UI Optimization In Unity

On my previous article, I have tried to explain some main optimization topics in Unity. In this article, I will be focusing on Optimizing the UI. You might be surprised how UI might slow down your game with an unproper design. The main reason is that UI system does not have the functionality to update a single entity within the Canvas.

As Unity suggests :

Because of the way Unity handles UI rendering, a canvas element that changes its position, scale, or rotation forces the canvas to rebuild. Changing the contents of a UI object such as text also forces this rebuild.

Meaning, even though there’s only one game object that changes on the next frame, the whole Canvas is being redrawn — as Unity engine tries to arrange the Canvas as optimal as possible. Unity defines the end result caused by refreshing the whole Canvas as a result of change within a single or more elements as “dirtying the Canvas”.

So why is this a problem? Let’s dig into some detail:

Batching is the process in which the Canvas caches the meshes that represent its UI elements. The cached batch is being used until a change within an UI element dirties the Canvas. The process of redrawing the cached batch is called rebuilding.

The rebuilding process is performed with the calling of ICanvasElement.Rebuild method. As you can guess, each call of this method causes Unity to recalculate the layout and graphic components — and of course, creating a load on the device. Placing the all of the UI elements within a single Canvas is not a good idea for this particular reason. Even if there’s a single element that is being updated within the Canvas, it will force the Unity Engine to redraw the Canvas completely, including the unchanged elements. Certainly, this means redundant load on the CPU/GPU and may be noticed with spikes on the Profiler.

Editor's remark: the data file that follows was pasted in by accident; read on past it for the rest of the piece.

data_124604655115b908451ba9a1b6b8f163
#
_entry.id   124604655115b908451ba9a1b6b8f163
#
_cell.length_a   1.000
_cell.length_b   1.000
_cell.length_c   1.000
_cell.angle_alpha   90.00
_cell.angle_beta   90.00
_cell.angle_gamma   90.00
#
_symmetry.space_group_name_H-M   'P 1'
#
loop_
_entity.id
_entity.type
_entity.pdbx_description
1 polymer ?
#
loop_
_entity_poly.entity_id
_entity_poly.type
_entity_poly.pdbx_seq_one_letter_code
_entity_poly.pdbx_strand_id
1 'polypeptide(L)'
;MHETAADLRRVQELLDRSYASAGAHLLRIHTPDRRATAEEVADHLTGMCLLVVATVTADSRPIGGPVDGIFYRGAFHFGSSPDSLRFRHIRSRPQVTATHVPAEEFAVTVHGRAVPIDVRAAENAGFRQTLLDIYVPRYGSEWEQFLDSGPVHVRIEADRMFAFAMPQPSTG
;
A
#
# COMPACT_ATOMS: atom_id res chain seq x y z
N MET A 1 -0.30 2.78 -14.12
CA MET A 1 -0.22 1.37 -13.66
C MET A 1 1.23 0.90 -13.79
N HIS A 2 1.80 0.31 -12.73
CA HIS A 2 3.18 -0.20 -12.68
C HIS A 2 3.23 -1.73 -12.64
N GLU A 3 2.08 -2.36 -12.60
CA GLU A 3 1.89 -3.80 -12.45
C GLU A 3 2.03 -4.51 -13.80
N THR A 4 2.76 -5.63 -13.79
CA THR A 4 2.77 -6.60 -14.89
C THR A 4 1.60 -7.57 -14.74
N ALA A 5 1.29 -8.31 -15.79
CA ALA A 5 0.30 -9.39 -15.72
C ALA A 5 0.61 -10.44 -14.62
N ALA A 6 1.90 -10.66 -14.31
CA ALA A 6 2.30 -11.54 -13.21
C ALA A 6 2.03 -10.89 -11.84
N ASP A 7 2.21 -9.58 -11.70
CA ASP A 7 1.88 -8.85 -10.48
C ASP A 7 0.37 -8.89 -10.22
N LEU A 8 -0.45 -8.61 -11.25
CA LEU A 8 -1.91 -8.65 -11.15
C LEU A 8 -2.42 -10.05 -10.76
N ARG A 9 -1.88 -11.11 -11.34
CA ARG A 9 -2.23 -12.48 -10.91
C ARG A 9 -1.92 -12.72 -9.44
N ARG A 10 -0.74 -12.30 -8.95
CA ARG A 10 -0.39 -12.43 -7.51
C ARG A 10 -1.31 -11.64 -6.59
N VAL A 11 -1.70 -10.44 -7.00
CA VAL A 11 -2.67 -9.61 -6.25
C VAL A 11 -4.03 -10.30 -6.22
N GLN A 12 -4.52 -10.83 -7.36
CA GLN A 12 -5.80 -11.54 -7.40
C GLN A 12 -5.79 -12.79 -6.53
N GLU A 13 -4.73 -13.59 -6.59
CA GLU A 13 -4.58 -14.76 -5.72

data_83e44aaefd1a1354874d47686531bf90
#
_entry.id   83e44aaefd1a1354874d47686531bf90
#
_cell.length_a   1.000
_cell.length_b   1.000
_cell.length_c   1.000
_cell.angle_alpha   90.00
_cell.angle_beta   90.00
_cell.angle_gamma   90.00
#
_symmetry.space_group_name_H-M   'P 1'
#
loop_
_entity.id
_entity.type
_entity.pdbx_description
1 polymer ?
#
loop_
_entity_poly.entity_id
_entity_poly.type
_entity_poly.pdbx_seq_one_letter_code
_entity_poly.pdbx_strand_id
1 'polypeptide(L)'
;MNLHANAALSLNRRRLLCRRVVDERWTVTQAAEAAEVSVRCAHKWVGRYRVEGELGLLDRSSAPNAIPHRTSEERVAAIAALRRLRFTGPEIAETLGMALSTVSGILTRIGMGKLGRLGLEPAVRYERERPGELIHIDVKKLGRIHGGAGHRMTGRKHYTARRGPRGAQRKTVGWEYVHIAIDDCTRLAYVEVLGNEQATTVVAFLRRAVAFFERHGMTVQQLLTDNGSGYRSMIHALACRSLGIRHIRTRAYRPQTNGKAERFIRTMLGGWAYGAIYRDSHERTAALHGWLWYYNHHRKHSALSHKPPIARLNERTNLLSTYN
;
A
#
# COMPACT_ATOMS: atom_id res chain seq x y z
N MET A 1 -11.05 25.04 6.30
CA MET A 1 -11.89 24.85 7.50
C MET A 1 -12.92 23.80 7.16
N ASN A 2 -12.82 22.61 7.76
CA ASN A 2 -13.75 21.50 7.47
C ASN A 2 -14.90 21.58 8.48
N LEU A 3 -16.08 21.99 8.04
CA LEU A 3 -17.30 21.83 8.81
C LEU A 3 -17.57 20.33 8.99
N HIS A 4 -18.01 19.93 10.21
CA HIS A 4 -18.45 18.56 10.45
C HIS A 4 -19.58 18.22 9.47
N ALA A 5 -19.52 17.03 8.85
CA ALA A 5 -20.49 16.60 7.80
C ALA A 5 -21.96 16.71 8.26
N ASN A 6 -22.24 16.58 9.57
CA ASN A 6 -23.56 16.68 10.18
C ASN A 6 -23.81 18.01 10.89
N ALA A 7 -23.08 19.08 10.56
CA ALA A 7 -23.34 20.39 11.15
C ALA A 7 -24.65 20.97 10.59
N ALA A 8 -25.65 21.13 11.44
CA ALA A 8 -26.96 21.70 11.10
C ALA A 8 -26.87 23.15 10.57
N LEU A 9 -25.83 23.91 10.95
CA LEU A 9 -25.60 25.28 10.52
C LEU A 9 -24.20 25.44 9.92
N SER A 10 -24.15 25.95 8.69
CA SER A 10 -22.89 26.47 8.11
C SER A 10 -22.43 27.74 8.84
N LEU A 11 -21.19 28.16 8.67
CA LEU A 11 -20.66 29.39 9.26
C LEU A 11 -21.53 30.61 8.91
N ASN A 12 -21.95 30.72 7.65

The solution is pretty simple as provided in the beginning. By seperating the Canvas into 2 Canvases namely Active and Static (or whatever you want to call them), we can prevent the static UI elements from redrawning redundantly. As Unity suggests, childing the Canvases will also isolate their contect from each other.

As Unity suggests, a dirty child Canvas will not cause the parent to rebuild its geometry, and vice versa. Unity recommends us to differentiate the active and static Canvases; meaning that the UI elements that are being dynamically changed should be put into a different Canvas game object than the static ones.

Raycasts Within Images

Our interactions with the UI are being processed by the Graphic Raycaster component of Unity, which gathers our input and processes them out as events. The image component (which is also a default component in buttons) has a field “Raycast Target”.

You might have mistakenly placed some UI buttons/images onto each other, you might faced a problem that you could not click to a certain element as another one is placed above it. By unchecking the “Raycast Target” field, we simply change the component to an uninteractable one.

There’s no point on having a static object with “Raycast Target” value set to true. Make sure to uncheck the uninteracting ones so that Graphic Raycaster will have lower the amount of checks on each frame.

Additional Optimizations

Another interesting fact is that if you want to turn off a Canvas group; turning off the Canvas component within the Canvas game object is more efficient than turning off the entire Canvas game object.

Unity also suggests us to avoid using Layout Groups if possible, as it will be using GetComponents call.

I had no idea regarding pooling the UI objects in a correct way. Rather than first reparenting and then disabling an UI object, it is better to parent it first and then disabling it — as it will only dirty the old hieararchy.

For more detailed information in optimizing your UI, I highly recommend you to check out Unity’s article on this topic from the link below :

Unity Developer